Intestinal problems in young calves

In young calves, a disturbed fluid balance at gut level is one of the main health issues. Intestinal problems are often caused by viruses, bacteria or parasites. Examples include E. coli, Rota and Coronavirus, Cryptosporidiosis and Salmonella. Next to these pathogens, nutrition may play a large role in the development of diarrhoea.

Diarrhoea often occurs in young calves. We need to make a distinction here between infectious diarrhoea and nutritional diarrhoea.  Figure 1 shows the differences between infectious and nutritional diarrhoea, and how to act in both cases. Around 70 percent of all cases of diarrhoea is related to nutrition and management. To solve the problem, we first need to find out the cause: Was the temperature of the milk replacer too low or too high, what about the quality of the milk replacer, was the water to powder ration correct?

Figure 1: Symptoms and measures in case of nutritional and infectious diarrhoea

Infectious diarrhoea

Infectious diarrhoea is caused by a virus, bacterium or parasite, e.g., E. coli, Rota and Coronavirus, Cryptosporidiosis and Salmonella1. These pathogens attach to the gut wall and excrete substances, like toxins, that disturb the equilibrium between uptake and excretion of liquids and electrolytes. This leads to excessive excretion of water: diarrhoea.


The main bacterium causing disturbances at the gut level in young animals is E. coli, which is especially harmful in the first four days of life. Toxins produced by E. coli damage the gut wall and cause the loss of large amounts of fluids from the intestines. This leads to serious, watery diarrhoea. Calves may die, sometimes even before the diarrhoea is clearly noticeable.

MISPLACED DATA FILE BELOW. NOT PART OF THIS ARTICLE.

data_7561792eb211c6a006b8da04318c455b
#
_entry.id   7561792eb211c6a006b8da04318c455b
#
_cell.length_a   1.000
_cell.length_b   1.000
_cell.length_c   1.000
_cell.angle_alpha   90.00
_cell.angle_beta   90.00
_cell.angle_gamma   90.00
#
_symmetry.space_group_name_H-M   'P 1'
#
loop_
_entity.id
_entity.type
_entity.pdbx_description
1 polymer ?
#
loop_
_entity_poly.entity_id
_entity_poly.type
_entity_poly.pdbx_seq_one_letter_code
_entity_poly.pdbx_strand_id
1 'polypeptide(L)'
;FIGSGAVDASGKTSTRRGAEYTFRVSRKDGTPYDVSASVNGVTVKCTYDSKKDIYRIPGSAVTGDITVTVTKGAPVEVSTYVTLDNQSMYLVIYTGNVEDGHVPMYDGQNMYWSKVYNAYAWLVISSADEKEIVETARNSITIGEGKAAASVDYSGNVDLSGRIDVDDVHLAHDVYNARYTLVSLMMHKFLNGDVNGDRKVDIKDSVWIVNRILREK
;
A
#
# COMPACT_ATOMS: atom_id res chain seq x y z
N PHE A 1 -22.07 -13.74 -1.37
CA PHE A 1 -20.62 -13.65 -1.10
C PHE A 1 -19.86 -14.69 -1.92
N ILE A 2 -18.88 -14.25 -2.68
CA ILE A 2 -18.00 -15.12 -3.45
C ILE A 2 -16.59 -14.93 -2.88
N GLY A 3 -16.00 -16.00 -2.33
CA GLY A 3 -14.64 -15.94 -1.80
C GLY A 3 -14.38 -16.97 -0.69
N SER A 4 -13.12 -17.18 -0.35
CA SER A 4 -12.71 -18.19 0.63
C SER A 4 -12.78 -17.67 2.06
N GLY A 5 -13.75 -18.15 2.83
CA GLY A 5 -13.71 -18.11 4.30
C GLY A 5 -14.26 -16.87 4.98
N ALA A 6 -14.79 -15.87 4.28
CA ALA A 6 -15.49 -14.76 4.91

Also, toxins produced by moulds (mycotoxins) often cause digestive disorders in calves. Mycotoxins are produced by members of the moulds family (single cell organisms, like yeasts, or multicellular organisms like mushrooms), and are synthetized as defence mechanism. Three important mould species are Penicillium, Aspergillus and Fusarium. Mainly Fusarium mycotoxins (deoxynivalenol, DON) are notorious as causes of diarrhoea in young animals.


Moulds form spores that resist cold and drought. When circumstances become more favourable (warm and humid), the spores develop into moulds that may produce mycotoxins. Mycotoxins are very resistant against the influences of digestion in the gastrointestinal tract.

Mycotoxins are, therefore, very important for gut and animal health, because they can have very deleterious effects on health and production performance. Diarrhoea in pre-weaning calves can also affect other health parameters.

A calf suffering from (an episode of) diarrhoea:

  • Has a 17 times higher risk of developing respiratory problems2
  • Has a 2.5 times higher risk of premature culling in her first lactation3
  • Often does not gain body weight during one week
  • Leads to a financial loss of €150 per calf4,5